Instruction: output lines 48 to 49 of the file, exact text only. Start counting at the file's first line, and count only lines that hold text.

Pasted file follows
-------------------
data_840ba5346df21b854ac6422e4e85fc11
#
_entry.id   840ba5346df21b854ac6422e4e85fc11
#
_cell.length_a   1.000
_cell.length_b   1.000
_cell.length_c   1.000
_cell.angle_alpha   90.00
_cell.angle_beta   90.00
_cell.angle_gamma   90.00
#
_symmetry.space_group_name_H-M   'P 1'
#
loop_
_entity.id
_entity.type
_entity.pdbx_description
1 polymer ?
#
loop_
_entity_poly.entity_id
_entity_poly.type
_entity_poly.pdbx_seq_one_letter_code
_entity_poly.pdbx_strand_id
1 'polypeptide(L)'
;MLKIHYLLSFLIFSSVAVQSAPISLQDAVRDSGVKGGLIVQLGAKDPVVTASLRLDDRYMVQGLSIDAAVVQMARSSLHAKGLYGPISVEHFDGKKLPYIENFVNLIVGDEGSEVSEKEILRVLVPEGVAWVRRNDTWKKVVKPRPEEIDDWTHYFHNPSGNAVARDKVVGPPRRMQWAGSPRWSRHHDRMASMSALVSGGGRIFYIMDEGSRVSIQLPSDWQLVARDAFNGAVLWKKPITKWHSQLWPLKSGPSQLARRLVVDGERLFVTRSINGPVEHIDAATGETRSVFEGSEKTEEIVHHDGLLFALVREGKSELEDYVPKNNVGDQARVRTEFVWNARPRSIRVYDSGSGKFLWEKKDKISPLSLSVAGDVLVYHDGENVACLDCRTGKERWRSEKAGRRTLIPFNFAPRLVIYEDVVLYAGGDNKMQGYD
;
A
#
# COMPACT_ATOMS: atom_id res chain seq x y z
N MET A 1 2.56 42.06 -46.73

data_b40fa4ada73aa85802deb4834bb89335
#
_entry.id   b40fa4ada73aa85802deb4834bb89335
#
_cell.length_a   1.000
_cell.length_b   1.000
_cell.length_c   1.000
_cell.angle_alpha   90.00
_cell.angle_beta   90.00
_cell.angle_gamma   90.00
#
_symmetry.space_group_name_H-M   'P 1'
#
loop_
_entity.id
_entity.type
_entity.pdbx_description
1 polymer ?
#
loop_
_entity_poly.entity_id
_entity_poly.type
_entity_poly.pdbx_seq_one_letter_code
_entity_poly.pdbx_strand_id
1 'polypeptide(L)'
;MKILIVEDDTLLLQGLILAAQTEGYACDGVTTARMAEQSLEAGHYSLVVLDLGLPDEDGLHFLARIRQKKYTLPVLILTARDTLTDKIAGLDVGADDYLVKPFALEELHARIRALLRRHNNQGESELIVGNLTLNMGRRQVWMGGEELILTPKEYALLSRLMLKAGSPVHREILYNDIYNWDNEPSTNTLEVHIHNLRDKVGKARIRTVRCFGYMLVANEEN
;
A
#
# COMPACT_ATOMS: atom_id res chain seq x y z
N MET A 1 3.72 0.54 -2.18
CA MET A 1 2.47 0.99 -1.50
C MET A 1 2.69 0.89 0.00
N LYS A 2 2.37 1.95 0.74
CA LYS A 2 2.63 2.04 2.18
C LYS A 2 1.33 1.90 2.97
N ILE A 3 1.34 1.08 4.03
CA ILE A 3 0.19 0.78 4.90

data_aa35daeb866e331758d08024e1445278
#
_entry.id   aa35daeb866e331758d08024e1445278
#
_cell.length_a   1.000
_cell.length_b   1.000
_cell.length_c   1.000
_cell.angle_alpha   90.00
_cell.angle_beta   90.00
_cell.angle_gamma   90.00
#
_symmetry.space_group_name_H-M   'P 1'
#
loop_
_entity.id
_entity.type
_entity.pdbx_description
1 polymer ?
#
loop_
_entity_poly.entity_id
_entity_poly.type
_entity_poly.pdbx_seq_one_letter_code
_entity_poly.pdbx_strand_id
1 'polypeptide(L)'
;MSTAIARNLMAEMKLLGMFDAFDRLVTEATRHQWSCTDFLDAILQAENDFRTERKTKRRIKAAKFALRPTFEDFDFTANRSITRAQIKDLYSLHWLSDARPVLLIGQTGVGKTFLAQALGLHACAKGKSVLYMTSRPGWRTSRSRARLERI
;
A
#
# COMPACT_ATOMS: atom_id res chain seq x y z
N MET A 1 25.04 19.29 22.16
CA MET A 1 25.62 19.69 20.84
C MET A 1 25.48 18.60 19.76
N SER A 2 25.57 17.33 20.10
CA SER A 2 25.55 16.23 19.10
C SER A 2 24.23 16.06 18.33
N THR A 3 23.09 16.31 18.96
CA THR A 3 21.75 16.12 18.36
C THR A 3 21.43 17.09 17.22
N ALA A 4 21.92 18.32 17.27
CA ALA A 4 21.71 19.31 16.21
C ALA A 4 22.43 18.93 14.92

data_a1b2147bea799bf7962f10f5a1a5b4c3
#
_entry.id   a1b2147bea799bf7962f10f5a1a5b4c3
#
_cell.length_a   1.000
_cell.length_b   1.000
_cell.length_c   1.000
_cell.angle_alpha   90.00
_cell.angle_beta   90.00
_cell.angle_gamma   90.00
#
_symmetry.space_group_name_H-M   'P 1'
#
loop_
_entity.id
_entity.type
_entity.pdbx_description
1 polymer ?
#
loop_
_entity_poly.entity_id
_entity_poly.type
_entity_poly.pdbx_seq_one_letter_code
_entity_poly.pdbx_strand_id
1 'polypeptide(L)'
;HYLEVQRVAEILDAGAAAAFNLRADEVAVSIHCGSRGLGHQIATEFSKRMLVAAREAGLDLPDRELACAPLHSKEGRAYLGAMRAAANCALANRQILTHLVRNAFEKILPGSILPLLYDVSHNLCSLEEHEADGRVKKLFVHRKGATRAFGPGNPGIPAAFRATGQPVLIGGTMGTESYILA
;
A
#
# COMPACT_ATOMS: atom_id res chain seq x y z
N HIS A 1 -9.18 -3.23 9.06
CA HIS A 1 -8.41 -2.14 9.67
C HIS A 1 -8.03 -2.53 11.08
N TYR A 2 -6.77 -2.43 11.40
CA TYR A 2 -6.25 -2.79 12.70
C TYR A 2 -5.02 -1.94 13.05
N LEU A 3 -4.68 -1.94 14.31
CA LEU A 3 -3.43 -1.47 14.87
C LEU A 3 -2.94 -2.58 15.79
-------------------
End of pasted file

_entity.pdbx_description
1 polymer ?